WSJ‘s Douglas Blackmon is moving to the University of Virginia’s Miller Center and WaPo. He will chair of the university’s Forum Program. Come March he will become a contributing editor at WaPo, focusing on national coverage of the 2012 presidential campaign.
Blackmon won the 2009 Pulitzer for nonfiction for Slavery by Another Name: The Re-Enslavement of Black Americans from the Civil War to World War II. He is co-executive producer of a documentary film based on the book, which will premiere at the Sundance Film Festival this month and will air on PBS on Feb. 13. Directed by filmmaker Sam Pollard, the film was made with the support of the National Endowment for the Humanities, the Kellogg Foundation, and corporate sponsors.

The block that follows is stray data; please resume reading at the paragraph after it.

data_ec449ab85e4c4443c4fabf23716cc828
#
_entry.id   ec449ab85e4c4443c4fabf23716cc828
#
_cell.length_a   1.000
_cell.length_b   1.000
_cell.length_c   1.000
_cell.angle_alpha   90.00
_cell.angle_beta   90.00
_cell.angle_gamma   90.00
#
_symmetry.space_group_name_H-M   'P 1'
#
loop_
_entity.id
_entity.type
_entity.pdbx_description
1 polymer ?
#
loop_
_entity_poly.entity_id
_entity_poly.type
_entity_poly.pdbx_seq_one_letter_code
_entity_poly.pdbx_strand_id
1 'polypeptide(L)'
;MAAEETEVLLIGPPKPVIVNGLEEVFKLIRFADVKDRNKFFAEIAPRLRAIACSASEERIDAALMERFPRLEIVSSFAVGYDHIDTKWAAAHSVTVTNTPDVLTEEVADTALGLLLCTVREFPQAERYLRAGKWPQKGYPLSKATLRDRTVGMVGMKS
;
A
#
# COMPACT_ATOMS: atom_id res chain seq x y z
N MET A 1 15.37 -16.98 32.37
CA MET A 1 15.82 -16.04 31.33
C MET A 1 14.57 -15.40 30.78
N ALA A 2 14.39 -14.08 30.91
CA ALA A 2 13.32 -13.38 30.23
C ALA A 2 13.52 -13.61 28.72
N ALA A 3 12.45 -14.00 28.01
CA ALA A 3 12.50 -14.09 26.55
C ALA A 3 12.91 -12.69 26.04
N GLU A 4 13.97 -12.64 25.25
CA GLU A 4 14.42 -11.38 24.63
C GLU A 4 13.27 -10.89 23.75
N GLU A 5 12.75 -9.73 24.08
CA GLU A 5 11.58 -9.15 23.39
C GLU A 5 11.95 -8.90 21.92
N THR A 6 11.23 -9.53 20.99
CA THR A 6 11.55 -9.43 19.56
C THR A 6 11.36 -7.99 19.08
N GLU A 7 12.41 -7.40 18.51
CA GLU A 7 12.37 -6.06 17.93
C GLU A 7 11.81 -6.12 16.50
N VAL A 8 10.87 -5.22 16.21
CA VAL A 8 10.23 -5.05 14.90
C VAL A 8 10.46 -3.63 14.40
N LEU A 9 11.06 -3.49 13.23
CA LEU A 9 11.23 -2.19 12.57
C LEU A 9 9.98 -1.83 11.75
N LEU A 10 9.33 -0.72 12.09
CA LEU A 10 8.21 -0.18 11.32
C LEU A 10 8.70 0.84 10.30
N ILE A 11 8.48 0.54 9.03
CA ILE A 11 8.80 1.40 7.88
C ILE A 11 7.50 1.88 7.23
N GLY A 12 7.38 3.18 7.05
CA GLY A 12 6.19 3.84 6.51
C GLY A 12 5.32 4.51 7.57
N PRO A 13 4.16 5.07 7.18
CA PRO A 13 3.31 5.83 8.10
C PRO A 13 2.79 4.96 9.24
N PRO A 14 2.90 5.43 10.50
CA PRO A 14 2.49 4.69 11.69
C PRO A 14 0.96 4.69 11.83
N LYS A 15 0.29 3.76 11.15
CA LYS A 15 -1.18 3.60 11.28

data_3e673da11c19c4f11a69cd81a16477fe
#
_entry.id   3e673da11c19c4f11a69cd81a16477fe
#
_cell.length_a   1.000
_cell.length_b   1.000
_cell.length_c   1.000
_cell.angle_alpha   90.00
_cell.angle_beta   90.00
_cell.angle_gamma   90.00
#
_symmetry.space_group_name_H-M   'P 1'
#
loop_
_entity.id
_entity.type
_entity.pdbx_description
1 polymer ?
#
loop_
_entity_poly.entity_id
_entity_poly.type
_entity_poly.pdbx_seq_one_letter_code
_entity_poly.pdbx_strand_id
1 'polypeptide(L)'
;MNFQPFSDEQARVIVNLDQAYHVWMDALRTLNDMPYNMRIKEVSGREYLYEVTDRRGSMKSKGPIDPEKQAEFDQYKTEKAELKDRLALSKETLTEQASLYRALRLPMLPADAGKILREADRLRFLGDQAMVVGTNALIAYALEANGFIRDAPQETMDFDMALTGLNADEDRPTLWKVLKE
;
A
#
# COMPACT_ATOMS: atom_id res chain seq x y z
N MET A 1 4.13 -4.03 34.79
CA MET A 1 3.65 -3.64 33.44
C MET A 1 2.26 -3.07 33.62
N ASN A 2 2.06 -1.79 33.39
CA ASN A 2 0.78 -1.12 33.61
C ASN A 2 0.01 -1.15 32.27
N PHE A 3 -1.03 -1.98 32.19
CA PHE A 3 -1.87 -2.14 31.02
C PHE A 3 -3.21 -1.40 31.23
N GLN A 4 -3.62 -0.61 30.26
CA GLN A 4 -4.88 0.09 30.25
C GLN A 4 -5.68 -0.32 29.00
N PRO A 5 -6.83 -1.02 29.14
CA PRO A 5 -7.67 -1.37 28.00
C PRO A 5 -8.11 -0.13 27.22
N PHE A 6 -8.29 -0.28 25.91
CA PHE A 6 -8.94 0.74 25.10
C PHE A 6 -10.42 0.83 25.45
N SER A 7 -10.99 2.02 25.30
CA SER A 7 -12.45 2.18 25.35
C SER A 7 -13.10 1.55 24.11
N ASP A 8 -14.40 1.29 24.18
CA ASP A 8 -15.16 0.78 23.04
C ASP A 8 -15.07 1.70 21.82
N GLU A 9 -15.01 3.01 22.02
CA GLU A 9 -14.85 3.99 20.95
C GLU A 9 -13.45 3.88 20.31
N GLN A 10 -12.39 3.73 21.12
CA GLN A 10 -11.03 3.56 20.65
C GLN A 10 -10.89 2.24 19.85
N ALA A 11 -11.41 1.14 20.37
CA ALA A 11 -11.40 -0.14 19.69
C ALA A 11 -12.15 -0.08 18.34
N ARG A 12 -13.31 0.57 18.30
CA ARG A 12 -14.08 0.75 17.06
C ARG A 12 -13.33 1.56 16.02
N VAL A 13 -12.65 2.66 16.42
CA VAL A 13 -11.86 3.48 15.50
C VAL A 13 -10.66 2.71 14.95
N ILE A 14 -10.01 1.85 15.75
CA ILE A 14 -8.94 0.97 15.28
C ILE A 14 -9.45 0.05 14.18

Blackmon’s start in journalism… Blackmon joined WSJ in 1995 as a reporter in Atlanta. Prior to joining the Journal, Blackmon was a reporter for the Atlanta Journal-Constitution where he covered race and politics in Atlanta. Previously, he was a reporter for the Arkansas Democrat in 1986-1987 and co-owner and managing editor of the Daily Record from 1987 to 1989, both in Little Rock, Ark.
Raised in Leland, Miss., Blackmon penned his first newspaper story for the weekly Leland Progress at age 12. He received his degree in English from Hendrix College in Conway, Ark.